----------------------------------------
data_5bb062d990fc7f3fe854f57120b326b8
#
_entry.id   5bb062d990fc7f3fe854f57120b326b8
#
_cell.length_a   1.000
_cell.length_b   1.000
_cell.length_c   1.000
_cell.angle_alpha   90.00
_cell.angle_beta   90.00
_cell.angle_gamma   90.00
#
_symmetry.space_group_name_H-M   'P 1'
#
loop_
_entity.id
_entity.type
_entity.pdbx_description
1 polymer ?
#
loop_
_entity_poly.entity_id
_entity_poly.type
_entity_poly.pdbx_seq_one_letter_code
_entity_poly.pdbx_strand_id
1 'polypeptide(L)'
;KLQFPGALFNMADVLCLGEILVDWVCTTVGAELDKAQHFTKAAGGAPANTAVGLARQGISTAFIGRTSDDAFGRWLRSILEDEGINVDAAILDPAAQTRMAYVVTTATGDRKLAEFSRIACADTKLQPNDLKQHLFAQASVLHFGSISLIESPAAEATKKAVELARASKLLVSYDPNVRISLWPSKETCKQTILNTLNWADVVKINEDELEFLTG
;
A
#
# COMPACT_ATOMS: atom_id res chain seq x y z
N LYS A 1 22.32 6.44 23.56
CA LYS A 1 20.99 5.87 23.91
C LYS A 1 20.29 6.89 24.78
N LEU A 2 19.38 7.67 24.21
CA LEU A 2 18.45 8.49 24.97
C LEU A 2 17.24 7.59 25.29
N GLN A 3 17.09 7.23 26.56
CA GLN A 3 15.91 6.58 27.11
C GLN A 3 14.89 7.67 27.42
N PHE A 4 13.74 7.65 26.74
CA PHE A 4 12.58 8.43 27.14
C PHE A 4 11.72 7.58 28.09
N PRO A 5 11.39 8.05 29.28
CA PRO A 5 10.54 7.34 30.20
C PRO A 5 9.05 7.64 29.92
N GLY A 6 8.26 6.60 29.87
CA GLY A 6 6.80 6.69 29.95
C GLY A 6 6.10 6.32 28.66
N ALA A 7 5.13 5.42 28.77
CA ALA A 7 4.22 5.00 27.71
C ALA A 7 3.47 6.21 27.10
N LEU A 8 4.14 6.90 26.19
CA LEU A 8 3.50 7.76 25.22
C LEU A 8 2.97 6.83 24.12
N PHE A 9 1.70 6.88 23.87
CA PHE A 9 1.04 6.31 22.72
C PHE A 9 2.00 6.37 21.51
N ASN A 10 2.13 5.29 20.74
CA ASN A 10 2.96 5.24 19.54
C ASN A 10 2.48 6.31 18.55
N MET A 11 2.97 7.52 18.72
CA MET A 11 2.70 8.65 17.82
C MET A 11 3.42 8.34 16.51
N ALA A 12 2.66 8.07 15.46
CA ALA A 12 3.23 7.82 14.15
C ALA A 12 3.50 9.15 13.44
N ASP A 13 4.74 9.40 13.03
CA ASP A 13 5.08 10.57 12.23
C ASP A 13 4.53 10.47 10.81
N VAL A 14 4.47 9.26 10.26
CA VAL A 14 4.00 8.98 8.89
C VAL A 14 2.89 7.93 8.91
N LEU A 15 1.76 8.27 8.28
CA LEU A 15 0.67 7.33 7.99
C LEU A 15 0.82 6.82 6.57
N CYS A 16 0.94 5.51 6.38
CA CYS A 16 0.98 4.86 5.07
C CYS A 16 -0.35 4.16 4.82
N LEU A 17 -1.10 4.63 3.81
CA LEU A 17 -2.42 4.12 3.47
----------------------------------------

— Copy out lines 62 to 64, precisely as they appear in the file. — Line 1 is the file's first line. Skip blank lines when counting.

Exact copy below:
CA MET A 11 2.70 8.65 17.82
C MET A 11 3.42 8.34 16.51
N ALA A 12 2.66 8.07 15.46